Violence against women and gender discrimination remained widespread throughout Mexico. The Special Federal Congressional Commission on Feminicide produced a major report on murders of women in 10 states. The report highlighted the consistent failure of state governments to compile reliable information on gender-based violence or to put in place effective measures for its prevention and punishment. A federal law strengthening the right of women to live free from violence was passed. In February a Special Federal Prosecutor's Office for Crimes of Violence against Women was established.
There were continued reports of murders of women in Ciudad Juárez and the City of Chihuahua. The Chihuahua state authorities introduced some improvements in response to new killings. However, they failed to prosecute many previous cases or hold to account any officials implicated in the original botched investigations. The Federal Attorney General's Office concluded its investigation into past cases, but failed to acknowledge the scale of gender-based violence in Ciudad Juárez over 13 years, leading to criticism that it was seeking to downplay the murders and abductions of women in the city.
In June, after two and half years in custody, David Meza Argueta was acquitted of the murder of Nayra Azucena Cervantes in Chihuahua City in 2003. The basis of the case against him was a confession reportedly extracted under torture by Chihuahua judicial police. David Meza filed a complaint of torture against state officials. Two state judicial police were reportedly expelled from the force for using torture during their investigations.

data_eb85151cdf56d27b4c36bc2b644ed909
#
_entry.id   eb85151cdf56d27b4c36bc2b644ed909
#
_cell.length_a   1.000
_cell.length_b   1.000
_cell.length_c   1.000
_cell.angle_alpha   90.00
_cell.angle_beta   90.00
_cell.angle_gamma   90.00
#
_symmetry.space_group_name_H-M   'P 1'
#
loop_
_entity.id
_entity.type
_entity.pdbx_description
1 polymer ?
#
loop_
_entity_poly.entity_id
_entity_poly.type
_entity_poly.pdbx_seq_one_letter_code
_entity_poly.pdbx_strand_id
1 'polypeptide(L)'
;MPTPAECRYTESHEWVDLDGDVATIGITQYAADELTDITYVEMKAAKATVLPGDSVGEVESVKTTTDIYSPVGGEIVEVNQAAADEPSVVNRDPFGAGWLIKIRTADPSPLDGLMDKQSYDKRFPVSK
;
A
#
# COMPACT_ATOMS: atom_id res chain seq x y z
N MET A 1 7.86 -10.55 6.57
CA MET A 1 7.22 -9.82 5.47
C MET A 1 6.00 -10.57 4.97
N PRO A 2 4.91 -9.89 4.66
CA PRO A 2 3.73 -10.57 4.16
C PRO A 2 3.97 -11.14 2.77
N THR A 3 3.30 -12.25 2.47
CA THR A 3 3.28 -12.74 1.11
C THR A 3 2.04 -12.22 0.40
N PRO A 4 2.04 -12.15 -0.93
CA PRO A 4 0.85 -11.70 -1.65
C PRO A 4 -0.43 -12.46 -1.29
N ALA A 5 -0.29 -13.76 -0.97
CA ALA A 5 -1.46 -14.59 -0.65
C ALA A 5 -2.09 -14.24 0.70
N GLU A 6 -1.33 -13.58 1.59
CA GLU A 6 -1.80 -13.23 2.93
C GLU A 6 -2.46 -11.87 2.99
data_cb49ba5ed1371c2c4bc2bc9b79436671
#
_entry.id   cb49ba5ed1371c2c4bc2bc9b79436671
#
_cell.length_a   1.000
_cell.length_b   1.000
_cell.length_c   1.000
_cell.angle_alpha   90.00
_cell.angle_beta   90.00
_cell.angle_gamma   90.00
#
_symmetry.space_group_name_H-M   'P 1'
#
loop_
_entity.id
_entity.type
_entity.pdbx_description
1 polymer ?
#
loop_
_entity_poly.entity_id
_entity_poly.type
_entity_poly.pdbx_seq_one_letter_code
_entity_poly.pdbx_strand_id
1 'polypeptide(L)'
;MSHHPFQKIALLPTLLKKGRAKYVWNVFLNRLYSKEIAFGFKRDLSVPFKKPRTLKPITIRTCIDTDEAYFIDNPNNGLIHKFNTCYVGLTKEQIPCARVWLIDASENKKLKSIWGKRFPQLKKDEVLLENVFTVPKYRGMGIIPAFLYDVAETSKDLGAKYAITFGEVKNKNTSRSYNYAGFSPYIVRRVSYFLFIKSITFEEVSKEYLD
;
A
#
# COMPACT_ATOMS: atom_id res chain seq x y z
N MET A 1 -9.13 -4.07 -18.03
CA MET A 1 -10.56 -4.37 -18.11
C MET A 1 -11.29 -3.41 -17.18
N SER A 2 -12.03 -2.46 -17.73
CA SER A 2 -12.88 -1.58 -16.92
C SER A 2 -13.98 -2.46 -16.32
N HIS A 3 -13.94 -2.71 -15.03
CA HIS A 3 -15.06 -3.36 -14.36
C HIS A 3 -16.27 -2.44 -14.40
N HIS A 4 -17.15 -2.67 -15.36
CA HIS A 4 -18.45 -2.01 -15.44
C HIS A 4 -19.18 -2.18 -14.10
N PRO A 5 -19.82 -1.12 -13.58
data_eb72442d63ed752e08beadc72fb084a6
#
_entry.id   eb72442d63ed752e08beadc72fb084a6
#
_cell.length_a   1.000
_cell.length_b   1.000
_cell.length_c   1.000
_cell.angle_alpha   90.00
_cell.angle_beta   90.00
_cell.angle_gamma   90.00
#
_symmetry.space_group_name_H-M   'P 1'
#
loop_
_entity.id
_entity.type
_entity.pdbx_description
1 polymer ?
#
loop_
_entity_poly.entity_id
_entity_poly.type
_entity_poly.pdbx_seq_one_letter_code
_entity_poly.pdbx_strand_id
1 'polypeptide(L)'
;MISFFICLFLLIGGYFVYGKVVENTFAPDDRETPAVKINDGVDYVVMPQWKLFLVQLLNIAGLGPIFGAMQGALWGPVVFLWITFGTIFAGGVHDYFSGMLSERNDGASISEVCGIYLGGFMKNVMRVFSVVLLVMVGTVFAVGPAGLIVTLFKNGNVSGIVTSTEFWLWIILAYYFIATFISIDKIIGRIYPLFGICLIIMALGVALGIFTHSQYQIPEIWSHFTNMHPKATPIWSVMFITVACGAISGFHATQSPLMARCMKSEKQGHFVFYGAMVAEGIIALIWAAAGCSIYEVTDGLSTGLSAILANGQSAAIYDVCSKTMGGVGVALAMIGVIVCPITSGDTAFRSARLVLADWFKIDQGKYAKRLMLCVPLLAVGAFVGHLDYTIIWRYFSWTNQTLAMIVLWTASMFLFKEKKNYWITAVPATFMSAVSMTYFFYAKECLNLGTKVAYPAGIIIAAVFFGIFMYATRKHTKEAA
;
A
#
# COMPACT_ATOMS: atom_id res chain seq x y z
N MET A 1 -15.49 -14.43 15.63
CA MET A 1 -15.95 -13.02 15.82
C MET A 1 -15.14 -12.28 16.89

In May, during the police operation in San Salvador Atenco, Mexico State, 47 women were detained and transported to prison. At least 26 women reported to the National Human Rights Commission that they had been sexually assaulted or raped by state police officers during the journey to prison. At the end of the year, the local state-led investigation had resulted in only minor charges against one of the officials involved.
Arbitrary detention, torture and unfair judicial procedures
Arbitrary detention, ill-treatment, torture and violations of due process rights of criminal suspects remained common. Courts continued to overlook reports of such abuses. Access to legal counsel was often denied in the early stages of detention and state-appointed lawyers frequently failed to guarantee the right to effective defence. The poorest and most disadvantaged detainees, such as Indigenous peoples, were often denied minimum fair trial standards.
In May, two Indigenous men, Aureliano Álvarez Gómez and Tiburcio Gómez Pérez, were detained in connection with an alleged kidnapping in the municipality of Huitiupán, Chiapas State. No arrest warrant was produced and they were reportedly severely beaten during interrogation by state judicial police. The two men were denied legal assistance and were not charged, but held by judicial order (arriago) for more than 50 days in a secure house run by the State Prosecutor's Office. Lawyers from a local human rights organization were denied access to the men for four days and when they were able to visit them were unable to talk in private or document the visible signs of their injuries. In June the two men were charged and remanded in Amate prison where they were tortured by other inmates, reportedly with the consent of prison authorities. No investigation into the two men's treatment was known to have been initiated by the end of the year.